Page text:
WebGL / WebGPU April 2022 meetup highlights

Omar Shehata
4 min readMay 1, 2022


The Khronos WebGL/WebGPU meetup is a recurring event where the folks working on these web graphics API’s share updates followed by talks from the community.

I’ve summarized highlights from April’s event in this article.

For my past event recaps, see January 2022, July 2021.

WebGL and WebGPU Updates

Ken Russell — Google
Kelsey Gilbert — Mozilla
Timestamp, 1:20

  • Wide color gamut support for WebGL is being implemented in Chrome & Firefox (example: P3 support, see proposal here). I believe this is planned for WebGPU in the future, see discussion here.
  • Lots of recent Firefox WebGL updates, most notably support for OffscreenCanvas (enables real multithreaded WebGL, can render on workers)
  • Chrome & Safari working to switch to Metal backend. You can test Chrome with Metal today (set “Choose ANGLE graphics backend” to “Metal” in about:flags). Report bugs in the ANGLE issue tracker.
  • Current WebGPU 1.0 spec release is targeted for Q3 2022. Breaking changes are still expected. Main things they’re working on now are updates to the shading language (reducing verbosity, adding features requested by community etc), privacy & security, and conformance tests.
  • Ways to contribute to WebGPU: (1) use the API and report bugs. (2) Write conformance tests (great way to learn WebGPU) (3) contribute samples/demo

You can get in touch with the folks working on the WebGPU spec through (1) the GitHub repo (2) the Matrix chat room. Ken & Kelsey emphasized that questions, feedback, and contributions are welcome!

One of the new WebGPU resources Kelsey shared was Tim Jones’ shader playground: https://shader-playground.timjones.io/. This lets you see the output of various shader compilers, or see how GLSL -> WGSL transpiling works. It can be a useful tool for learning or debugging.

Below is an example of a GLSL snippet transpiled to WGSL using Naga.

Intel’s Updates on Web Graphics

Yang Gu — Intel Web Graphics Team
Timestamp, 18:45

Yang talked about Intel’s contributions to web graphics, dating back to Nov 2011. Their recent focus has been on WebGPU, and TensorFlow.js’s WebGPU backend.

The Intel Web Graphics team are currently the maintainers of the TensorFlow.js’s WebGPU backend. He mentioned that they are already seeing better performance than the WebGL backend with medium & large size models.

Yang also mentioned that there is a large community of web graphics developers in China and that they are trying to grow this community. If you’re interested in that, Yang Gu’s contact is in the slide below.

3D Tiles Next: Bringing massive 3D geospatial data to the web

Sean Lilley — Cesium
Timestamp, 28:25

  • Sean talked about 3D Tiles, a format used for visualizing & storing 3D geospatial data. He explained that it’s a “spatial data structure for glTF, where each tile is a glTF. It allows you to stream in only what’s needed for a given view”.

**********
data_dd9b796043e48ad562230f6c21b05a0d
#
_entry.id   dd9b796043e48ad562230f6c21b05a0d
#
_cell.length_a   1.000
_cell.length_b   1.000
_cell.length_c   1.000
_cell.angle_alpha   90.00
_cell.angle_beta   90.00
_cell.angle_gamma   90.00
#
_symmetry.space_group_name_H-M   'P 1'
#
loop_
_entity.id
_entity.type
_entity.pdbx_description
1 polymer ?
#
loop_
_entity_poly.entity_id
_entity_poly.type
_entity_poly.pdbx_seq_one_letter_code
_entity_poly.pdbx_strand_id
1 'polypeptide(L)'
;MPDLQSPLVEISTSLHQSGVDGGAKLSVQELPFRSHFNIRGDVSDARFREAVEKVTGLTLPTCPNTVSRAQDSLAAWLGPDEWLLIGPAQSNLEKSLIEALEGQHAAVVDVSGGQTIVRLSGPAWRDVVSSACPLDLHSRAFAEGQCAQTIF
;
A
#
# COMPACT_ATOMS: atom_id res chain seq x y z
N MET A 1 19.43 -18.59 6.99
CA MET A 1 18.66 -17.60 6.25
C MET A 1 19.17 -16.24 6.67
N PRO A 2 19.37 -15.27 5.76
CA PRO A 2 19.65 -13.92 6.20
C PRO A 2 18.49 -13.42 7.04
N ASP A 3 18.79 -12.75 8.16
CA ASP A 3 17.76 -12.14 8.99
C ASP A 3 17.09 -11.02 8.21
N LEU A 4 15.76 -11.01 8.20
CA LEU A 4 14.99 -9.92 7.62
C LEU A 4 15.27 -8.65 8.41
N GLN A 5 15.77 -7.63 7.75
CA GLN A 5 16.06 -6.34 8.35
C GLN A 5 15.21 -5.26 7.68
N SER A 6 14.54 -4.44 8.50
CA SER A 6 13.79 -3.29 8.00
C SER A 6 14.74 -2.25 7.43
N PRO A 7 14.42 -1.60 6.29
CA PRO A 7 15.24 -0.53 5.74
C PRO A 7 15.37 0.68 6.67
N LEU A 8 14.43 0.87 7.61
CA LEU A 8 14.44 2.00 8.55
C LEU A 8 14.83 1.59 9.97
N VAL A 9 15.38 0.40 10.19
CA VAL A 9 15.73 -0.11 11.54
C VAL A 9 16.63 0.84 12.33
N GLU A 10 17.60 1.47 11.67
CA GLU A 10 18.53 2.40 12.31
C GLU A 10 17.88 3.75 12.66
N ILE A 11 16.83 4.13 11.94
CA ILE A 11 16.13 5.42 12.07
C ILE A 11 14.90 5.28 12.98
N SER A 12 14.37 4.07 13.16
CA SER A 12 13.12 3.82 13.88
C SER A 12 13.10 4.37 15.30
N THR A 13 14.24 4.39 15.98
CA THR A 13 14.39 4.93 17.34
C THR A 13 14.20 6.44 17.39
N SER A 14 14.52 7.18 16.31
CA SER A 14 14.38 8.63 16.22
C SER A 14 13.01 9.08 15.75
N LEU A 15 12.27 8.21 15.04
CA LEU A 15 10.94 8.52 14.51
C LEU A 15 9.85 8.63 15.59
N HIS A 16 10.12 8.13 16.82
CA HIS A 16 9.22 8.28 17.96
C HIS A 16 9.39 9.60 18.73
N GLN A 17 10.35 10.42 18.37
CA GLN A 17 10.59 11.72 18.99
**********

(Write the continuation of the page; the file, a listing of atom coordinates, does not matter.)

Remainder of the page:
• 3D Tiles Next is an upcoming revision of this format that has (1) better support for metadata (2) and a cleaner integration with the glTF ecosystem, which makes it easier to use 3D Tiles in engines that support glTF.
  • The Cesium team has been working on 2 new glTF extensions to support this: (1) EXT_mesh_features (2) EXT_structural_metadata. Together these extensions allow you to embed rich metadata into glTF models while still allowing you to combine & batch geometry for fast rendering.
  • Sean covered a little bit about how the CesiumJS renderer works. How they handle global scale precision, how they batch draw calls for fast rendering, and how they handle picking features in city scale datasets.

Below is an example of the metadata support Sean mentioned. The glTF nodes in this 3D Tileset have a “feature ID texture”, that allows the engine to look up properties associated with a particular point on the mesh. This is often used to encode information from an AI model (like that it classified it as a window, or a door etc) or information from the sensors that capture & generated this model (such as accuracy, camera angle, etc).

Creative RAM Savings in WebGL

Toni Martí — Tribia
Timestamp, 50:21

  • Toni shared his “data textures” technique for aggressively reducing GPU-RAM consumption in WebGL (by about 80% in his application)
  • He implemented this in xeokit — a viewer for high precision 3D engineering & BIM models on the web
  • The basic idea is using NO vertex attributes. Instead, all vertices, colors etc are written to textures. This uses significantly less memory because color data doesn’t need to be repeated for all vertices that use it. This also makes it faster to update.
  • He covered the implementation of this technique in this PR. Specifically, see the vertex shader in TrianglesDataTextureColorRenderer.js

Below is the demo he showed: 73k objects with individual color & position offsets that are updated 10 times per second.

I hope you found this useful! You can find me on Twitter or on my website.

You can sign up to be notified of the future WebGL/WebGPU meetups here: https://www.khronos.org/news/subscribe/



Omar Shehata

Graphics programmer working on maps. I love telling stories and it's why I do what I do, from making games, to teaching & writing. https://omarshehata.me/

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